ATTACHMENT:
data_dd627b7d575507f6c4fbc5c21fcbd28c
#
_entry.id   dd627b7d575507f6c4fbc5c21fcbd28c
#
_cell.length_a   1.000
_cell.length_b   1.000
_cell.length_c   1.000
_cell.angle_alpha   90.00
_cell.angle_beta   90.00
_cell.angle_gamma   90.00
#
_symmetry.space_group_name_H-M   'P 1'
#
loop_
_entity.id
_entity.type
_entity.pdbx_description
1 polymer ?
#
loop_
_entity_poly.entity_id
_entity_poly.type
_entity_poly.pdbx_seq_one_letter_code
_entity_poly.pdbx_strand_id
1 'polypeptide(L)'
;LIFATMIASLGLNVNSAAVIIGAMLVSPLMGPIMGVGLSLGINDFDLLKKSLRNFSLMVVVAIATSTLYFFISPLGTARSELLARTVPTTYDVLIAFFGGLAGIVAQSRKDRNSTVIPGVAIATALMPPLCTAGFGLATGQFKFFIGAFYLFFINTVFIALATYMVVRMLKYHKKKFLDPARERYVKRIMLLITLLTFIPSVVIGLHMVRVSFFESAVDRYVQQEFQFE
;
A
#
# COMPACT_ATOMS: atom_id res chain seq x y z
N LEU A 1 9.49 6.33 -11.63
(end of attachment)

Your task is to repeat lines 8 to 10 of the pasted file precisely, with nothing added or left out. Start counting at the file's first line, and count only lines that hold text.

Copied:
_cell.angle_alpha   90.00
_cell.angle_beta   90.00
_cell.angle_gamma   90.00